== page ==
Remarriage and Child Support in West Virginia

By , Retired Judge

If you're divorced in West Virginia, and you have minor children from that marriage, the odds are that you have a child support order in effect. But what would happen to those support obligations if you decided to remarry? Would they be affected and, if so, how much of an impact would remarriage have? This article addresses the issue of remarriage and child support in West Virginia.

West Virginia Child Support Overview

West Virginia law provides certain guidelines used to calculate child support. These guidelines take into account both parents' adjusted gross income in determining a total support amount. The final support figure is reached by dividing the total child support amount between the parents in proportion to their income. Some of the sources of income considered are:

  • salaries, wages, tips, and commissions
  • pension plan payments, insurance contracts, and annuities
  • Social Security benefits, unemployment compensation, and workers' compensation
  • interest, dividends, or royalties
  • income from self-employment or the operation of a business, and
  • spousal support and separate maintenance receipts.

Some types of income are excluded, such as income received by other household members, like a new spouse.

There are other factors considered in calculating child support, including child-related medical expenses, and work-related child care. For more information on child support, see the West Virginia Bureau for Child Support Enforcement website.

The Court May Attribute Income in Certain Cases

If the court finds that a parent who is ordered to pay child support is voluntarily unemployed or underemployed, it can attribute or "impute" income to that parent. In determining whether to do this, the court looks at certain factors, such as:

  • work history
  • education and qualifications, and
  • physical and mental condition.

There are some unemployment or underemployment situations where the court won't impute income, and they can be found in Section 48-1-205 of the West Virginia Code.

Support Amounts Under the Guidelines Are Presumed Correct

There's a rebuttable presumption that a guideline support order is correct in any particular case. The fact that the presumption is rebuttable means that, under certain circumstances, it may be inappropriate to use the guidelines.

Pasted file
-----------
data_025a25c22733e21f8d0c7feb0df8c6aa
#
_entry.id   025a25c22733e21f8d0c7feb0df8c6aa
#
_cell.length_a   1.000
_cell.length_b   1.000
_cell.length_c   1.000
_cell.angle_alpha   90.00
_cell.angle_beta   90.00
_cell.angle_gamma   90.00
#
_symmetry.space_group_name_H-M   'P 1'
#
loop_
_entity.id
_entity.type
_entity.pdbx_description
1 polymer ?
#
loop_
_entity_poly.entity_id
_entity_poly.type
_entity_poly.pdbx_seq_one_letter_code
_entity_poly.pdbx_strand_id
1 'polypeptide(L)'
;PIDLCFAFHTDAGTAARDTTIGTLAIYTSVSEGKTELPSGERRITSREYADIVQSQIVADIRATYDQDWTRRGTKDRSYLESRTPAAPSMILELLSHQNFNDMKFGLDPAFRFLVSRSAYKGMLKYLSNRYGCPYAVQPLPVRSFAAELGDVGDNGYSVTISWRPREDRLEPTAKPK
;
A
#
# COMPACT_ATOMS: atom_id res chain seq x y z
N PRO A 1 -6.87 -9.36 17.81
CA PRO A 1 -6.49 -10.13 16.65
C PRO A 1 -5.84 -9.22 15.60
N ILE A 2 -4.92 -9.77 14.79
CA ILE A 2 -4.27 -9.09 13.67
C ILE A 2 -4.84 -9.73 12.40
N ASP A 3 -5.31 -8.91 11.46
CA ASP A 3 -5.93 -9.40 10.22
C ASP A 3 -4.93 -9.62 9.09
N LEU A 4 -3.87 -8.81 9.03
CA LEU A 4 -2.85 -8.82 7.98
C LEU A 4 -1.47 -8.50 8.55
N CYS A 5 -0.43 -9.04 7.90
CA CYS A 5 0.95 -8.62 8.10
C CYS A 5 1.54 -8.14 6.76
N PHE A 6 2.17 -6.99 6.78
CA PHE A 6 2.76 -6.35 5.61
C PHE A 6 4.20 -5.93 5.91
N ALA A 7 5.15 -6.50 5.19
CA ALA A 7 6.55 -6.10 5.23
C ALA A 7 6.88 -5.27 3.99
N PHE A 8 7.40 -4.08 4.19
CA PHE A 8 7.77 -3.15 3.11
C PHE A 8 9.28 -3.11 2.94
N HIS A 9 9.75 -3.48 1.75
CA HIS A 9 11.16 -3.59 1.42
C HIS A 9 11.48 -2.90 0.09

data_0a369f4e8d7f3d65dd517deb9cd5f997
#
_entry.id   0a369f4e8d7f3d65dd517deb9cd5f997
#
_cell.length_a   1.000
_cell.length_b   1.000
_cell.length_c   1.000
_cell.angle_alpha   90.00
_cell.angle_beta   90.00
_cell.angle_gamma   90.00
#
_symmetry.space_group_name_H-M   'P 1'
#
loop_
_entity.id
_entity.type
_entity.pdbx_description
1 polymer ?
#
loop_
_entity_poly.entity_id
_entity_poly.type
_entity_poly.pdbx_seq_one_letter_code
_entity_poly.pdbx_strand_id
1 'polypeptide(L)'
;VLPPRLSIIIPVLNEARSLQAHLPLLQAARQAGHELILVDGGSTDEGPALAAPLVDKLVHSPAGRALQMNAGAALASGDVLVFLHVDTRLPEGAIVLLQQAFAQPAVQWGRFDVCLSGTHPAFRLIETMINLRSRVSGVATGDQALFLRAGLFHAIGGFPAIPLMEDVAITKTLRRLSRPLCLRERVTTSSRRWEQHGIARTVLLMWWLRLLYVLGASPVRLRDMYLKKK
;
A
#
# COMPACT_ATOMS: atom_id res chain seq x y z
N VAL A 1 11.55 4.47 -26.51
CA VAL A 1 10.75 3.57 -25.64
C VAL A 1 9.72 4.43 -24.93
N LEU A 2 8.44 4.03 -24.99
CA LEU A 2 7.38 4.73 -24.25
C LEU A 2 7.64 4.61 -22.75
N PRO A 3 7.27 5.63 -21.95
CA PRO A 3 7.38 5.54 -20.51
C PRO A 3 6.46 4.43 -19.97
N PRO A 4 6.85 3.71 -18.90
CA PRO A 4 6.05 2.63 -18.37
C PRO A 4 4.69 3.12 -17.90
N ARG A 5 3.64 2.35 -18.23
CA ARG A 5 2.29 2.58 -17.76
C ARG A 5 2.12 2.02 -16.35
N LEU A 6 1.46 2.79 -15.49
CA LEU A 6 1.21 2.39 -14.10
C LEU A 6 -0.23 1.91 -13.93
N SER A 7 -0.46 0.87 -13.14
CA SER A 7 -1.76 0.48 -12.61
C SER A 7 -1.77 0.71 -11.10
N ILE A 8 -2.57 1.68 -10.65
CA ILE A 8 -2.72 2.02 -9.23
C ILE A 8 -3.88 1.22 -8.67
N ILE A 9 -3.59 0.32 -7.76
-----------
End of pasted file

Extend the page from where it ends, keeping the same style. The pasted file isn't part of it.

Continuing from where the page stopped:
Wisconsin law provides several factors the court may consider in determining whether to deviate from the guidelines, some of which are:

  • special needs of the child or the support obligor (person paying support)
  • certain educational expenses for the child or the parent
  • families with more than six children
  • long distance visitation costs
  • the needs of another child or children to whom the obligor owes a duty of support, and
  • the extent to which the obligor's income depends on nonrecurring or nonguaranteed income.

Courts Can Modify Child Support

If you feel that your child support order should be changed, you can request a modification from the court. However, the court will only do this if you prove that there's been a substantial change of circumstances since the last support order was entered. Additionally, you have to show that this change was not contemplated at that time.

Is remarriage enough of a change of circumstances to justify modification of child support?

Certain Aspects of Remarriage May Impact Child Support

It's the law in West Virginia that remarriage, standing alone, isn't sufficient to justify modification of a child support order. However, it is a circumstance that may be considered when a court is deciding whether to alter an existing order. What are some of the aspects of remarriage that might tilt the scales in favor of modification?

A New Child Is One Factor to Be Considered

In the past, under what is referred to as common law, a new child had no effect on a child support order. The belief was that your primary responsibility was to the children from your previous relationship. Many states have changed their position on this issue, acknowledging that new children are also entitled to benefit from a parent's income.

West Virginia is among those states. You can see this in the factors that a court can consider in determining whether to deviate from the guidelines. One of the factors (mentioned above) is the needs of another child or children to whom the parent owes a duty of support. A new child falls squarely into that category. Therefore, the cost involved with raising a new child appears to be a legitimate argument to make in seeking modification of a child support order.

A New Spouse's Income Is Also Relevant

Since West Virginia specifically excludes a new spouse's income from being used to calculate child support, why should it be relevant to a child support modification request? The answer can be found in the state's case law, which holds that this income can be considered where the parent paying support benefits financially from the new spouse's earnings or property. For example, in all probability your new spouse is helping to pay the household expenses, such as mortgage or rent, utilities, and groceries. This obviously benefits you, because your spouse's contribution decreases the amount of your individual income that you have to apply toward those costs. That makes more of your income available for child support.

This article is merely an overview of the topic of remarriage and child support in West Virginia. If you find yourself in this situation, be sure to consult a qualified family law attorney with any questions you may have.

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